Known for their incredible gaits, the Tennessee Walking Horse is a favorite among many equestrians who are looking for a smooth ride. Whether it’s on the trail or in the show ring, this breed makes a statement. But how well do you really know the Tennessee Walker? Check these fun facts below!
#1 – Several breeds were used to create the Tennessee Walking Horse, including an extinct one!
Ever wondered just how this breed came about? According to their Breeders’ and Exhibitors’ Association (TWHBEA), the breed is made of Narragansett Pacer, Canadian Pacer, Standardbred, Thoroughbred, Morgan and American Saddlebred. The Narragansett is believed to be the first horse breed ever developed in the United States, but is now extinct.
#2 – Bred for utility
Though the flashiness of the breed would make you believe it was developed strictly for the show ring, the TWH was originally bred for utility – this included riding as well as pulling and racing. They were an all-purpose ranch horse on many southern plantations!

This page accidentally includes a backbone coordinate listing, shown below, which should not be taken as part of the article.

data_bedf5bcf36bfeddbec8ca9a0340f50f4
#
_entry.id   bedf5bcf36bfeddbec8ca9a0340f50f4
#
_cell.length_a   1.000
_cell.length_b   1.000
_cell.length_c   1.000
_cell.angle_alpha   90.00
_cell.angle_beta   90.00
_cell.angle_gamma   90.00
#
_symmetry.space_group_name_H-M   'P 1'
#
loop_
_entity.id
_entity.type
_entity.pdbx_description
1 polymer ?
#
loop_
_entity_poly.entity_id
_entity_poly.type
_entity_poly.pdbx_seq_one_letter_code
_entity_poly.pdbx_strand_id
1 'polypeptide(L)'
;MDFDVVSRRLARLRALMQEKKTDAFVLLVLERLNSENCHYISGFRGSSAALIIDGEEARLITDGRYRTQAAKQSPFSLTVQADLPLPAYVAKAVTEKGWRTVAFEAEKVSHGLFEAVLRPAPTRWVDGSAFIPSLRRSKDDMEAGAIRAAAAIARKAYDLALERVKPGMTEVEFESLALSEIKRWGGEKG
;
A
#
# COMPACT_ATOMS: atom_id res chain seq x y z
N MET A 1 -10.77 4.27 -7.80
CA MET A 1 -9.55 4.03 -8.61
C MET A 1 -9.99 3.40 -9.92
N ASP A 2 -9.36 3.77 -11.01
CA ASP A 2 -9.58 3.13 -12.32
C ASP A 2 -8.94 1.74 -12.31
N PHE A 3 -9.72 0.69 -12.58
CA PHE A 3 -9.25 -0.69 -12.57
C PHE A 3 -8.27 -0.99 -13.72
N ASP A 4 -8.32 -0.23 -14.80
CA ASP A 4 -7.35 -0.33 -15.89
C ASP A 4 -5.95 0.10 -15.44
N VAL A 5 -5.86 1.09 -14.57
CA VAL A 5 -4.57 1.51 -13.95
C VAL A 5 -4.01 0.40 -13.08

#3 – Closed Stud Book
The TWH stud book has been closed since 1947, meaning every single horse bred since then must have two registered parents in order to be eligible for registration.
#4 – Three Distinct Gaits
While the TWH is known for the running walk. They also have the flat foot walk, where each foot hits the ground separately at regular intervals, and their canter, which is more relaxed than that of other breeds. Some are also able to naturally perform the rack, stepping pace, fox-trot, single foot and other running walk variations. The below clip shows the running walk.
#5 – Overstriding
If you watch a TWH performing a flat walk, it will look like he is hitting his front feet with his back. This is the desired gait! While in most breeds it would be considered a fault, the TWH should “slide” his back feet directly behind his front feet – in the same track – in what they call overstride. You can see it below in the slow motion clip.
#6 – A couple famous horses were played by Tennessee Walking Horses
Always fancied Silver as a Quarter Horse? This famous equine screen star was played by different horses, including a Tennessee Walker. In addition, one of the horse’s that replaced the original “Trigger” (Roy Roger’s Horse) was by a Tennessee Walker named Allen’s Gold Zephyr aka “Trigger Jr.”
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